We immediately chartered a mini-bus and piled in. The road out of Vientiane was long an arduous, and overtime pavement became gravel, which became dirt, which became dirt with a lot of potholes. Dustclouds were kicked up as few vehicles traversed this road, and our driver wrapped a bandana around his face. These lost statues had erected some sort of forcefield, a test of the truth and dedication of those journeying to see them.
After an hour on the road, we arrived, shaky-legged and clutching our cameras, at a huge expanse of land crowded on the perimeter with dark, tall trees. Sturdy chain-link fences guarded the grounds, and after getting through security, we entered into a rocky dreamscape.
Statues were everywhere, grey and bejewelled and yellowing from age. Fingers and limbs had fallen off, whether by time or through careful, purposeful destruction, and the mottled flesh of ancient gods turned black and sepia. An enormous Buddha slumbered along the length of the park, reclining daintily with his head on one hand, as dozens of apsaras were captured mid-dance around his body.
Durga rode a tiger astride Shiva, while Kali stood nearby with dozens of weapons and heads. A great Ravana erupted from the ground, while Rama perched on a pillar and fired stone arrows at one of his many faces. The grass was wet and muddy, and the statues looked everywhere like they might be swallowed up by the earth. I wondered if maybe there was a statue of Sita somewhere, already taken in by the ground, received by her mother, in the world like in the legend. (Ramayana deep cuts, y’all. Anyone want to discuss the Uttarakanda in the comments? I have to use my degree for something.)
At one end of the park, visible even in Thailand, was the main attraction. A huge, terrible gourd had been erected, its stem a great curlicue of ebony ripping into the slate sky. We saw people atop this beautiful monstrosity, and knew we had to find our way to the top.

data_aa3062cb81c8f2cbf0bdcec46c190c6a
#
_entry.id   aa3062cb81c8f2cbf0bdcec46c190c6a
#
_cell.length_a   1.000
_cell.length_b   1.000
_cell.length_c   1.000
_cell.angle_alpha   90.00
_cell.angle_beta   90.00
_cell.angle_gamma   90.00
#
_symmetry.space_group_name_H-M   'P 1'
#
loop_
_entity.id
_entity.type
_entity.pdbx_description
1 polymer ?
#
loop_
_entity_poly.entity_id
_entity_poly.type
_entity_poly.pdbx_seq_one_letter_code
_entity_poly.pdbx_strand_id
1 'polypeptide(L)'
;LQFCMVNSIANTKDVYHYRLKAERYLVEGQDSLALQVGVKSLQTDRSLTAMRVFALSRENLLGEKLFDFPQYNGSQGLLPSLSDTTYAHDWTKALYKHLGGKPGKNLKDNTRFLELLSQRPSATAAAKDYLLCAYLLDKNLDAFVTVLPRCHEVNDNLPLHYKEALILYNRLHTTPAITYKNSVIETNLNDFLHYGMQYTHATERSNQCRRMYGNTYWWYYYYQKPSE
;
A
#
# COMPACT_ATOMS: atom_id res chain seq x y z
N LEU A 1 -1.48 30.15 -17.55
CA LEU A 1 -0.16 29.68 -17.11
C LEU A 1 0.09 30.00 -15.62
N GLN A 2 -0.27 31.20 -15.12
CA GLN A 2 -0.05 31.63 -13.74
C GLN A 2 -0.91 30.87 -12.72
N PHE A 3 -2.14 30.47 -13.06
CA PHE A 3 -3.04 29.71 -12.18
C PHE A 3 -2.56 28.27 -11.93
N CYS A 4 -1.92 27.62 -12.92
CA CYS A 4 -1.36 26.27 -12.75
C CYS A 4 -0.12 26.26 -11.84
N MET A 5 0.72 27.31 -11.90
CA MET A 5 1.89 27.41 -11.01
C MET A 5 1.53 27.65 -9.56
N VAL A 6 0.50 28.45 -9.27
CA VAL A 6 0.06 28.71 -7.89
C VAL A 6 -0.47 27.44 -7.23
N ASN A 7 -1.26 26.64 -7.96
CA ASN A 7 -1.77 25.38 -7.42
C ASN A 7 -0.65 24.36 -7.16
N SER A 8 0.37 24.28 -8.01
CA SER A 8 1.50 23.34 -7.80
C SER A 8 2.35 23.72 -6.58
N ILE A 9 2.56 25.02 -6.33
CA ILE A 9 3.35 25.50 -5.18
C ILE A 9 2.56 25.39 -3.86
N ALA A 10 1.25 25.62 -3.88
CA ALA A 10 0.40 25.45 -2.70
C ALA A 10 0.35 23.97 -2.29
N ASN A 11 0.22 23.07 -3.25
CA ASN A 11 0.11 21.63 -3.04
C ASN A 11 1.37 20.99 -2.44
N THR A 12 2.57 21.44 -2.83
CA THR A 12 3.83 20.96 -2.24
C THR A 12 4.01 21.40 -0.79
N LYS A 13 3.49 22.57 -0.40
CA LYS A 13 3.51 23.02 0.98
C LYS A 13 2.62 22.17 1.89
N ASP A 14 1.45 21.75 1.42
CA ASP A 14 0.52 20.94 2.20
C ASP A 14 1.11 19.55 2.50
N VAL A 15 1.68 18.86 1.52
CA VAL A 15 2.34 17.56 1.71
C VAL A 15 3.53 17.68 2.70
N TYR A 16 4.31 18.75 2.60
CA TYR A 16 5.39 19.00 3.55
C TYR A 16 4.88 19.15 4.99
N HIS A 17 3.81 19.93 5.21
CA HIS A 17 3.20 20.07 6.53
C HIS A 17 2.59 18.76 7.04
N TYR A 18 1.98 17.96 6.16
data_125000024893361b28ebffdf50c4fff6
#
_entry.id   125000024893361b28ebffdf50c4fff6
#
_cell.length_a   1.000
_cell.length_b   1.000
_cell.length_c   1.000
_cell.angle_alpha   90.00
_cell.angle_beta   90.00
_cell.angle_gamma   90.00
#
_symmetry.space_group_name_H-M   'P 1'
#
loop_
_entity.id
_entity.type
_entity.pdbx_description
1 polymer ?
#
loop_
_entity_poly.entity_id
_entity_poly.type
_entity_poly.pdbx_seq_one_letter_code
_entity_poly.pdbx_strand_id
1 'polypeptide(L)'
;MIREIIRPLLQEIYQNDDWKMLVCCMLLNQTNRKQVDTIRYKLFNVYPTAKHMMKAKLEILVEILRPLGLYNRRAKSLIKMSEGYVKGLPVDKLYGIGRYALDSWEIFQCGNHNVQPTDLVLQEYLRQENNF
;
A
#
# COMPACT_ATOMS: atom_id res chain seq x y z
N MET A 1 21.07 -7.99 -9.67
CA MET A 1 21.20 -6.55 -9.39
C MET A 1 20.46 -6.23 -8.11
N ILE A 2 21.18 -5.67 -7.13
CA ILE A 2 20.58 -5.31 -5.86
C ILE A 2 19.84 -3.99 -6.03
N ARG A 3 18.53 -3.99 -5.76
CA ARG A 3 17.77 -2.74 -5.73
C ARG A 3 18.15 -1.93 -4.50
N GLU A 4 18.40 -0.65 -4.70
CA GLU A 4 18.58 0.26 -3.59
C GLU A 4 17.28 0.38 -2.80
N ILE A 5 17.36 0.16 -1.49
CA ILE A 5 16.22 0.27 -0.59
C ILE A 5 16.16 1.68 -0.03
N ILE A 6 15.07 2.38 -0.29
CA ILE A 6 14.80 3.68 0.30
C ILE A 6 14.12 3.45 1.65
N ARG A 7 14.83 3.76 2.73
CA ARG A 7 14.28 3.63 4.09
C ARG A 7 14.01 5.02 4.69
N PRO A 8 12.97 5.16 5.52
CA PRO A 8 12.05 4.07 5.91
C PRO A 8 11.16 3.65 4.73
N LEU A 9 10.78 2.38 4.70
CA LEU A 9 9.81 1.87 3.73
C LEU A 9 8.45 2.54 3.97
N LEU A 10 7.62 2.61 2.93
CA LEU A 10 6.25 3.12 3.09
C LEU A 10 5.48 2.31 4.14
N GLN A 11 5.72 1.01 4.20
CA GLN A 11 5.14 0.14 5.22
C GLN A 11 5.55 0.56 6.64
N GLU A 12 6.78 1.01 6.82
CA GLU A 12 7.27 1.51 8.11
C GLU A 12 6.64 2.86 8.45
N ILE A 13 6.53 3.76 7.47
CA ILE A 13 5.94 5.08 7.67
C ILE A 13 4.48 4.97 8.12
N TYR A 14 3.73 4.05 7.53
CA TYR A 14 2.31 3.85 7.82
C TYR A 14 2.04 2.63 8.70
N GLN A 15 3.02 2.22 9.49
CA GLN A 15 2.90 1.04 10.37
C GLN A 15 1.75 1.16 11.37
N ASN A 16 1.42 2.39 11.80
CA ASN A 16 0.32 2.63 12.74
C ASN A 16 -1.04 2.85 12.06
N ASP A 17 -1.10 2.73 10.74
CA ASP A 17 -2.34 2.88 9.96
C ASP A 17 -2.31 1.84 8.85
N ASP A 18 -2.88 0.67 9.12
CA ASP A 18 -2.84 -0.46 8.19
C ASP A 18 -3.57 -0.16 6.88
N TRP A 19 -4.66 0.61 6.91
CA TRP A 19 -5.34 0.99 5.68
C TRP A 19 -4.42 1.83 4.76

The entrance was a great demon’s mouth, cramped and stony, and once you had gotten inside the abominable pumpkin you were confronted by a depiction of hell. In the central chamber were statues in agony, clawing and warped, writhing in clay and stone. It was terribly dark, and there are cobwebs everywhere, and the only light on this level issues from the demon’s mouth. These shapes are shadows within shadows, and it is almost impossible to see.
After climbing to the level depicting earth, still more statues, more anthropomorphic, are arranged in another chamber. Here, light poured in from the windows, caressed their faces and their hands. It is slightly less creepy, although there are still a number of cobwebs.
At the very pinnacle, atop another set of perilous, dusty steps, was a cramped opening, completely dark. One had to wriggle into the depth of this spooktunnel, wedging bodily inside, until you could see the light on the other end. Another demon mouth, and then you were at the heaven level, high above the gods and Buddha and standing alongside the weird gothic rod of the sky.
You make some gambles while travelling, you see cities based on impulse and convenience and hearsay. Sometimes things don’t end up as you want—sometimes you have to suffer for a few days and move on to more interesting locales. And then sometimes you climb through the innards of a giant stone pumpkin in the middle of a forest outside of the capital of Laos surrounded by crumbling statues of Hindu gods, and then things don’t seem like such a waste.